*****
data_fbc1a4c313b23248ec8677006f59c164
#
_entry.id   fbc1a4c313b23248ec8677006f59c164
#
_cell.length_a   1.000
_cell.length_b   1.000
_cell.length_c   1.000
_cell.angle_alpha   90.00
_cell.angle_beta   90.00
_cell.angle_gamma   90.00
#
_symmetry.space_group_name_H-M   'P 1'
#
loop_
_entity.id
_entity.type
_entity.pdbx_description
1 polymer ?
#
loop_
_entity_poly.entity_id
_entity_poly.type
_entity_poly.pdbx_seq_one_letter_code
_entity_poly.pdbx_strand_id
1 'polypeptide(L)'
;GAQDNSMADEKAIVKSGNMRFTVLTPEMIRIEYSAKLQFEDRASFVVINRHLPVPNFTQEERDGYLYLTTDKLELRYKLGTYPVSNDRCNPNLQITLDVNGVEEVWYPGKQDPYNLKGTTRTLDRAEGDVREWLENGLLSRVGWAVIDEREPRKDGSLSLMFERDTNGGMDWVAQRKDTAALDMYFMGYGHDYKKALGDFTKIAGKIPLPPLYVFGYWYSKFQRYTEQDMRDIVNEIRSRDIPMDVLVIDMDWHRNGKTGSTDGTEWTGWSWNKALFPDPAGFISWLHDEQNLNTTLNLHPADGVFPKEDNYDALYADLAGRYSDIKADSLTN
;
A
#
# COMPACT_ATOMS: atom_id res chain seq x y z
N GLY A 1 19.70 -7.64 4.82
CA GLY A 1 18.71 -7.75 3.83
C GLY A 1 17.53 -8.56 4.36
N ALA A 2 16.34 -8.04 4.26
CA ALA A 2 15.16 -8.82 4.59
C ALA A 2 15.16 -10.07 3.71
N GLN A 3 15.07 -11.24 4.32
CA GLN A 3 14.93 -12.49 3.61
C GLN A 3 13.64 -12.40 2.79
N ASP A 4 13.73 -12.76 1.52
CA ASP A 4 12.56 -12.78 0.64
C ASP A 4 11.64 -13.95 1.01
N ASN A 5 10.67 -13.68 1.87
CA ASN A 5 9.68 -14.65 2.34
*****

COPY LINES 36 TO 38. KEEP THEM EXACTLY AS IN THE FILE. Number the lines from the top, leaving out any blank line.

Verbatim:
C ALA A 2 15.16 -10.07 3.71
N GLN A 3 15.07 -11.24 4.32
CA GLN A 3 14.93 -12.49 3.61